Tuesday, January 31, 2012

KUMC Assistant Professor heads startup company to help cancer centers meet new guidelines

Article courtesy of LeavenworthTimes.com
By Tim Linn
GateHouse News Service
Posted Jan 28, 2012 @ 08:39 AM

In September, President Barack Obama spoke to a desire to promote the commercialization of university research efforts, later signing an executive order to shorten the length of time to turn federally funded research into commercial product.

A Leavenworth native is now helping in that task, launching a startup company in May based on research she conducted in collaboration with the National Oncology Nursing Society.

Jennifer Klemp is an assistant professor of medicine at the University of Kansas Medical Center. She is also the director of cancer survivorship for the center. It was that later specialty that spurred the new venture, called Cancer Survivorship Training Inc.
Hospitals have constantly shifting guidelines for care, Klemp said, one of the newest ones being that accredited cancer centers have cancer survivorship programs in place by 2015.
With that in mind, she said Thursday that she began researching how cancer survivorship programs were being delivered currently at hospitals nationwide. Klemp said the results, coming directly from hospitals nationwide, seemed to indicate there was a lot of work to do in the lead up to 2015.
“Only 13 percent of respondents had any sort of formal programs,” she said.
Another 60 percent of respondents, Klemp said, had not begun to start setting up a survivorship care program or were in the thinking phase. The survey also sought to gauge how those respondents would like to train to set up a survivors care program.
Klemp said survivorship programs have an important place in the “continuum of care.” Though most patients have primary care physicians and oncologists, there has long been a gulf in the middle. Klemp said patients often receive a host of information at the time of diagnosis from their primary care professionals — information that they might not need until years later. And oncologists’ primary concern is looking for the return of cancer. Survivor care, Klemp said, bridges the gap between the two.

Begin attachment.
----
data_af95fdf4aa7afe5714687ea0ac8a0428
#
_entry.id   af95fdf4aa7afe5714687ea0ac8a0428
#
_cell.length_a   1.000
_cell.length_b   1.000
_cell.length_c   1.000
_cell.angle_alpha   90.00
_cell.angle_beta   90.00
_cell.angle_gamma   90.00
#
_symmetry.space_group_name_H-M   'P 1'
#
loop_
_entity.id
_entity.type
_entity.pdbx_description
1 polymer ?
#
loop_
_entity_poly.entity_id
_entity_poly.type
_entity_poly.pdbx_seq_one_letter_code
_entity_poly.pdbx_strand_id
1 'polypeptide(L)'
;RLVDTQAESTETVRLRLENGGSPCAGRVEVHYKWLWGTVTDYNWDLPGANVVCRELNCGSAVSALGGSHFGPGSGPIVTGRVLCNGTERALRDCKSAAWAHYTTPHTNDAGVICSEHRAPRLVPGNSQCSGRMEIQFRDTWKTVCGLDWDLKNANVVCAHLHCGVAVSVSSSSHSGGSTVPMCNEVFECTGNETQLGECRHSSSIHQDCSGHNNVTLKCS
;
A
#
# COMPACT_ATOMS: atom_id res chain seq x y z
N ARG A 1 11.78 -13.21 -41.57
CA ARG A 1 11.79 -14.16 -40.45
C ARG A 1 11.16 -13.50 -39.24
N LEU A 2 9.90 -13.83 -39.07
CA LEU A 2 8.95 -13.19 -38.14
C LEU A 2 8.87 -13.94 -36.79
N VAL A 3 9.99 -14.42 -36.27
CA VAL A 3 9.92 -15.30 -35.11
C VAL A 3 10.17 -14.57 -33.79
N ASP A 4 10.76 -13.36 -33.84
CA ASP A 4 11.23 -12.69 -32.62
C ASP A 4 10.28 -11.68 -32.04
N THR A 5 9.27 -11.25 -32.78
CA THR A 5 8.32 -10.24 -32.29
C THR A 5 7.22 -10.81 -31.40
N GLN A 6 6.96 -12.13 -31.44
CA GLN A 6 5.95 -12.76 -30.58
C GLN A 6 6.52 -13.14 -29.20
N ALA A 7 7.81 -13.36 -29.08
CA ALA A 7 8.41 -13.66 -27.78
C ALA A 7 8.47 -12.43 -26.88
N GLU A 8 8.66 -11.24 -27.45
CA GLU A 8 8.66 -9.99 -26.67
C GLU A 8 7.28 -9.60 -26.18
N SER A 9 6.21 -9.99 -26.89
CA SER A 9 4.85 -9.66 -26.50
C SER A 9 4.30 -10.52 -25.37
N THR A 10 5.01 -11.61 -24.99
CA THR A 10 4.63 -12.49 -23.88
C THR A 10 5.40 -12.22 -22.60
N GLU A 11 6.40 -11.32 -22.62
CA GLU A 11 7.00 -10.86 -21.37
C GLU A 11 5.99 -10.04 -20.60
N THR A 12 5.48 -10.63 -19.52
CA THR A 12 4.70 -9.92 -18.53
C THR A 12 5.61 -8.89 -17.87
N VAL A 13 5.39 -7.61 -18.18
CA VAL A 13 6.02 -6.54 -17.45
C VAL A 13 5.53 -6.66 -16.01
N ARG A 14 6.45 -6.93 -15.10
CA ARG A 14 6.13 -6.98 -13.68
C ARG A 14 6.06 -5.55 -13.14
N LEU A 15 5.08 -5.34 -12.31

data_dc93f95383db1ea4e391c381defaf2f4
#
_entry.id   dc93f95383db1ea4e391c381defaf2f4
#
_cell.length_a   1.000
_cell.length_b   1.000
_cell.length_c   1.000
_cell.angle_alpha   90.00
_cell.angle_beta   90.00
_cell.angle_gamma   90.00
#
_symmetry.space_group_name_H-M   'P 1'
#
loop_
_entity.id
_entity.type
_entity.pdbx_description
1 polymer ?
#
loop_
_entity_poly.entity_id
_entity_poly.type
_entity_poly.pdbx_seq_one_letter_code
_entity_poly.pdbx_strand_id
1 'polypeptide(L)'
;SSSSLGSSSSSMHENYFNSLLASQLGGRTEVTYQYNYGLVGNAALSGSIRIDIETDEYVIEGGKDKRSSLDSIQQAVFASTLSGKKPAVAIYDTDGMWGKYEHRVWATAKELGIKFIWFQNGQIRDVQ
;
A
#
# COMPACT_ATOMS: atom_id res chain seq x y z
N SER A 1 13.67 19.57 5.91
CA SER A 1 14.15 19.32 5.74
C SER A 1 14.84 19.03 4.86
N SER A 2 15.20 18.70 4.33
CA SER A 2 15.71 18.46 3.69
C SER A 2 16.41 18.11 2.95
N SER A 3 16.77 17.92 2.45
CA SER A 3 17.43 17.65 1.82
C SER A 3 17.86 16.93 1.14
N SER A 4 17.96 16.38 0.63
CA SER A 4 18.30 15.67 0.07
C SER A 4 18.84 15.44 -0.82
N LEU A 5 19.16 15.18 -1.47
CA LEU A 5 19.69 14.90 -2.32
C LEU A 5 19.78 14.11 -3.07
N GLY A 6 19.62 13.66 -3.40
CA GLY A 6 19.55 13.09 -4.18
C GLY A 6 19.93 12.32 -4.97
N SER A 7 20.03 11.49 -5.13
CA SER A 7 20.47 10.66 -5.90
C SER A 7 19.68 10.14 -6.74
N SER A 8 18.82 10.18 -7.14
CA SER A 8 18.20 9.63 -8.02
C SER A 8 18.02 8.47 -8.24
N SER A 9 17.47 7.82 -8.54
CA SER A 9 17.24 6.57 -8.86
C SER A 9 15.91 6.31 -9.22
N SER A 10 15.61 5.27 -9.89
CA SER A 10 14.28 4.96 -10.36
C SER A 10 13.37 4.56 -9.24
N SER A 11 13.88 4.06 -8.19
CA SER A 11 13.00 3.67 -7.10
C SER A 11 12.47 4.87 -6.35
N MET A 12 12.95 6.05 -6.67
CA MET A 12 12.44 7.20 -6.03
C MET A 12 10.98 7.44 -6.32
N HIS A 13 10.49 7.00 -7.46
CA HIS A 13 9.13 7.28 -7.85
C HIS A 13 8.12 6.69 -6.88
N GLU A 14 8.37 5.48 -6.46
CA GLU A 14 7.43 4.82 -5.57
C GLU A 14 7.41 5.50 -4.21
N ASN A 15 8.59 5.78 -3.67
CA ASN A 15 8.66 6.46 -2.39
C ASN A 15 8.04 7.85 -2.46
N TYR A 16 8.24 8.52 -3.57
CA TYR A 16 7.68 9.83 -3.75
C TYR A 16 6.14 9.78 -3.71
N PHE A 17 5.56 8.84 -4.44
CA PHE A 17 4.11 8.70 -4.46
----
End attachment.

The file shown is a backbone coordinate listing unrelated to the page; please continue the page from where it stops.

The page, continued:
“It’s coming in and making sure you don’t have any major side effects from the treatments, your heart’s doing fine, your bones are fine,” she said. “It’s a true multi-disciplinary approach.”
Using the results of the survey plus the fact that her office has had requests for guidance setting up survivor care programs, Klemp said she started putting together some tools for a “systemwide” disbursement of training. Although a grant that would have funded that effort did not pan out, Klemp said another opportunity — one to license the research from KU and set up a business — did emerge. Because of the unpredictability of grant funding from one year to the next, Klemp said that route might have been a better option for the long term anyway.
“This is allowing for built-in sustainability,” she said.

In May, Klemp said Cancer Survivorship Training Inc., the startup company for which she will have oversight, will officially launch its services, offering a number of online and mobile applications to help train and educate healthcare providers on cancer survivorship programs.